Daisy Meeting: Gerri’s Story/Magenta Petal & Safety Award

Last week’s Daisy meeting was great! The girls were rambunctious as always, but they were much better behaved than at the Investiture.  The meeting was somewhat special as we had a firefighter (a Daisy dad) come talk to the girls about his job. He also helped them work on some of the requirements for their Safety Award.

The meeting started off with our Opening Circle. I introduced the girls to The Triangle – an instrument I found in Bean’s toy box. I need something to get their attention when they’re being rowdy, and The Triangle should be loud enough to do the trick. I know I need to teach them the Girl Scout Quiet Sign (holding your hand up like you want to ask a question), but you can’t hear a hand raising up in the air and these girls need an auditory cue. I rang The Triangle, and told the girls that if they heard it, it meant they were being too loud or too silly, and needed to sit down and be quiet. I tied it into both Respect Authority (the petal of the night) and Responsible For What I Say and Do.

From the authority standpoint, I asked them who were people in authority. No one answered. I asked who in this room is a person of authority. No one answered. So I asked if their mom was someone who has authority (several were standing in the room). This received some “yeses”. I asked if their Girl Scout leader was someone who has authority. Ditto the “yeses”.  So if a person in authority asks you to do something, say like, being quiet, you should listen to them because that is respecting authority.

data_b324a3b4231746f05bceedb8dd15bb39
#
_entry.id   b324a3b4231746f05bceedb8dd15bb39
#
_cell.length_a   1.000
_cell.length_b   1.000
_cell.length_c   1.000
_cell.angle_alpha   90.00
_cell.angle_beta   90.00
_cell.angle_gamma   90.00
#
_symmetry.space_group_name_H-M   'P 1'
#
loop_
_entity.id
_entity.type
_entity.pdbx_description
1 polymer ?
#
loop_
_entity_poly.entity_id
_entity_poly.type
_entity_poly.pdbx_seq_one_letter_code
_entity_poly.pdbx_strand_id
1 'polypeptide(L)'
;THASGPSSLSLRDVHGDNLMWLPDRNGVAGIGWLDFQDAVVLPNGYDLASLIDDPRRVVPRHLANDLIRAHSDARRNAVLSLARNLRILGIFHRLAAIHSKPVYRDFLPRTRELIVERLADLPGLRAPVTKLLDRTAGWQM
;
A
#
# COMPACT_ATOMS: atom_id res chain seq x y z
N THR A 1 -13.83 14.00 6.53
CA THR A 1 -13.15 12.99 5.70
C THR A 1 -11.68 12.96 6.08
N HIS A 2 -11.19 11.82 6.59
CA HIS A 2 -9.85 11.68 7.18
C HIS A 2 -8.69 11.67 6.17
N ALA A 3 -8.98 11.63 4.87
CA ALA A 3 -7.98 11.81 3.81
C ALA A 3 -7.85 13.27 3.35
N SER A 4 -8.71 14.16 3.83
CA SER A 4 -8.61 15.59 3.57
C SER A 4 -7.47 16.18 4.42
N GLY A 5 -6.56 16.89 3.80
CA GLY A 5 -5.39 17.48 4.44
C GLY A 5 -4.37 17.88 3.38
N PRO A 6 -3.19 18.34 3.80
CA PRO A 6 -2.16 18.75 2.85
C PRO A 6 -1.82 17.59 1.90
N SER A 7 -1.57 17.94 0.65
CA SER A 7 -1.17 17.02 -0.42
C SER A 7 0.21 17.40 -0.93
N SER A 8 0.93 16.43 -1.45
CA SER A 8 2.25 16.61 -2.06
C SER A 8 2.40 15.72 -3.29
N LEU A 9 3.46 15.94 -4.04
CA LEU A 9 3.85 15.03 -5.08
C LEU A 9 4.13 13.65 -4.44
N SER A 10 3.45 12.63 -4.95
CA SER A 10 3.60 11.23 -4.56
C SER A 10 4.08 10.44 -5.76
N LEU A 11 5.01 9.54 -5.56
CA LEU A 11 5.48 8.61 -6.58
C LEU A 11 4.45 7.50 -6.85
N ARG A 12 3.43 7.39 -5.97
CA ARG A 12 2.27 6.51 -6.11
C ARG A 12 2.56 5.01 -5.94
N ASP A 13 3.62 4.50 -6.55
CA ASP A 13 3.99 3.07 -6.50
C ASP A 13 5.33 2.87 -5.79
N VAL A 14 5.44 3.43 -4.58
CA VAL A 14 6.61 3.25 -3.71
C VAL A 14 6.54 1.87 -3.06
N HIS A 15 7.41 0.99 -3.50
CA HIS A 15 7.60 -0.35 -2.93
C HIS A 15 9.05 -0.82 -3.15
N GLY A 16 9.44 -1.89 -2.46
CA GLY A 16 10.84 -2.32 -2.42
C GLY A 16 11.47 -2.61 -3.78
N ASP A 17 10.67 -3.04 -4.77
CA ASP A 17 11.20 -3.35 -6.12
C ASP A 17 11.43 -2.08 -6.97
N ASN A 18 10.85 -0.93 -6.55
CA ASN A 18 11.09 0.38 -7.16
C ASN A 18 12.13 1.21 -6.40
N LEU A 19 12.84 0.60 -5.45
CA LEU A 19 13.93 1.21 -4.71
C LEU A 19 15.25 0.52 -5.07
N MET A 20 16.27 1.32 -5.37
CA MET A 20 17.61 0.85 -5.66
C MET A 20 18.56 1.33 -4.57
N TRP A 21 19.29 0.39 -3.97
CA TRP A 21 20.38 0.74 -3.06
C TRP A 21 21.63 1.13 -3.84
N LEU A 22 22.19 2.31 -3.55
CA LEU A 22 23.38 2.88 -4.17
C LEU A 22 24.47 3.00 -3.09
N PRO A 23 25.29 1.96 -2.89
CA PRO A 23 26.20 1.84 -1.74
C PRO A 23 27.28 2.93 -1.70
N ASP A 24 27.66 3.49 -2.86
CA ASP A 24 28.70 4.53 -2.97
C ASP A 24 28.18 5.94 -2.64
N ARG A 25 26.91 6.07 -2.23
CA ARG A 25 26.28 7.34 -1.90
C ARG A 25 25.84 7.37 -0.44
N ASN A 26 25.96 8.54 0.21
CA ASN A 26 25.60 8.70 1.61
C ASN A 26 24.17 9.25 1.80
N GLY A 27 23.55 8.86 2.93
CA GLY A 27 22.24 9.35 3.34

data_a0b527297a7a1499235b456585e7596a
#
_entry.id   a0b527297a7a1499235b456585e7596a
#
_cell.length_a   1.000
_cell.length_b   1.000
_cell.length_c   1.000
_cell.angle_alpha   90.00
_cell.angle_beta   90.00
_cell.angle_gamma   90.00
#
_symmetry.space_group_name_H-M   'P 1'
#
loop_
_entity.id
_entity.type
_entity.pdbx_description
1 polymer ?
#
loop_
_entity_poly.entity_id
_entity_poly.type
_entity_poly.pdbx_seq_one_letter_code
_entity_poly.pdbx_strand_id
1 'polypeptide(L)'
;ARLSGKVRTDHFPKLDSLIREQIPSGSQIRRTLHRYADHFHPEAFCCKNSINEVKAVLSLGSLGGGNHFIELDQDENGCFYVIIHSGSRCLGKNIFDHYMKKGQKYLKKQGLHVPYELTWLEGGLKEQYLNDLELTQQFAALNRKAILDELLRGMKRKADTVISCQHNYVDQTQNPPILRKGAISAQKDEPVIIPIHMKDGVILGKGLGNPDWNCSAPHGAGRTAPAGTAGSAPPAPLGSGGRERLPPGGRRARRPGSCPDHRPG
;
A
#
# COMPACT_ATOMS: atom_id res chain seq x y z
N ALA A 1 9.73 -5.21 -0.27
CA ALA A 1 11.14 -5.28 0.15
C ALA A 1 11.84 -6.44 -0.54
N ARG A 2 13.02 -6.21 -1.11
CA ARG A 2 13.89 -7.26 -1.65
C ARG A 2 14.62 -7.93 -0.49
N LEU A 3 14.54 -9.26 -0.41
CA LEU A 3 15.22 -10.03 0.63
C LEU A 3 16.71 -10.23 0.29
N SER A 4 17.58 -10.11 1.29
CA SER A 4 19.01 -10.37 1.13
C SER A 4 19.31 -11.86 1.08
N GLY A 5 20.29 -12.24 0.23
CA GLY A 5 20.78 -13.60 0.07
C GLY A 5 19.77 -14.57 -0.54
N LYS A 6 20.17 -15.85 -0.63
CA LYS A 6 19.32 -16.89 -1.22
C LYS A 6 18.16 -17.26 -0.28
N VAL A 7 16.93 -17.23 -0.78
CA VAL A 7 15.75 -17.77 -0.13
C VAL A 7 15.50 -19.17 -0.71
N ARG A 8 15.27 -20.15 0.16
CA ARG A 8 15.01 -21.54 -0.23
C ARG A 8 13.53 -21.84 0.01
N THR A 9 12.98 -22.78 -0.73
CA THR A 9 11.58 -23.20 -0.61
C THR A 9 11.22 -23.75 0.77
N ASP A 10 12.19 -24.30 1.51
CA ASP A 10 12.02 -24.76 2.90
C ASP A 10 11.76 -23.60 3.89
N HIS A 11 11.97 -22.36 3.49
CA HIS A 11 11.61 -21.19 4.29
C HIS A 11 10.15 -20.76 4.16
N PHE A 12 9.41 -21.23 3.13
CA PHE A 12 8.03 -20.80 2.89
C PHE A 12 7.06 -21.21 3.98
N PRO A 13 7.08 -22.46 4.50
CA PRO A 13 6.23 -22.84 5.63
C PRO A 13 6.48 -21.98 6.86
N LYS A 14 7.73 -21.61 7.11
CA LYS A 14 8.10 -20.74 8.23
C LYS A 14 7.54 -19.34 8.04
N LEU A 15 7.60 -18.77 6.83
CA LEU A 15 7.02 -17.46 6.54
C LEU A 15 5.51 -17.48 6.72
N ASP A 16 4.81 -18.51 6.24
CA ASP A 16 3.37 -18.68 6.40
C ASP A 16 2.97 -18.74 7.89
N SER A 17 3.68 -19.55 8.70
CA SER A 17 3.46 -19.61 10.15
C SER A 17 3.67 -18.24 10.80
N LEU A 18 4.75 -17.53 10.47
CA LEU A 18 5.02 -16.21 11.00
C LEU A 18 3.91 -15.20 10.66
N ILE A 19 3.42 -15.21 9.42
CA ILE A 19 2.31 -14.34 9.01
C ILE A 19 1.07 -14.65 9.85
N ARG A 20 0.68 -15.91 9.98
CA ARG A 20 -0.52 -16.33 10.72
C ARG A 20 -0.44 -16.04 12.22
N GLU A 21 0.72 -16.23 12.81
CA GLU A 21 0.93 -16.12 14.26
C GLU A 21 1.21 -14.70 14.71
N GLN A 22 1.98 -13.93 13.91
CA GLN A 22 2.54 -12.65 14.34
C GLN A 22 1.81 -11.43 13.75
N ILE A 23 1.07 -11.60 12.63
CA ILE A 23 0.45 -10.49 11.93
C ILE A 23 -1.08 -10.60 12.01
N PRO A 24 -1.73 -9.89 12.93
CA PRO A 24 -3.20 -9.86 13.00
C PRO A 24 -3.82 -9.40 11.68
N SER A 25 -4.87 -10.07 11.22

To tie in responsibility, I told them that listening to authority and/or being quiet when the The Tringle rings is being responsible for what they do. I did a better job explaining it to them than I’m writing here.  I should have done this the night of the meeting instead of several days after. Anywho…

Since we were working on the Respect Authority petal, I wanted to tie Gerri’s Story into the firefighter. Unfortunately, that meant I had to scrap the story in the Guide since it focused on the school principal. What I did instead was to use the puppet Gerri to tell a story. We did a “luckily, sadly” story akin to when my step-mom was here. I started out by saying Gerri was excited to go to a school assembly where a firefighter would be talking. I then passed the puppet to the Daisy next to me, and she added to the story. And so on and so forth, with each girl passing the puppet to the next as they finished their sentence. We ended up with a firefighter who forgot his jacket, the fire hydrant started to gush water, but luckily the firefighter was able to get a cupcake coat, and everything ended happily. It was a somewhat disjointed story. But the girls had fun.

This segued into moving to another downstairs room to do the actual firefighter portion. The room is kind of a gross motor skills room for the preschool, so it was bigger than our meeting room, but not a cavern like the fellowship hall. I stacked and covered as many of the toys as I could before the meeting, and thankfully, none of the girls messed with anything.  The firefighter talked about his job and went over stop, drop, and roll, and what to do if your friend is choking (I had stepped out to help some of the moms get the craft set up). When I came back in, the girls were trying on coats, helmets, and gas masks. A good time was had by all, even if some of them did get a bit worked up.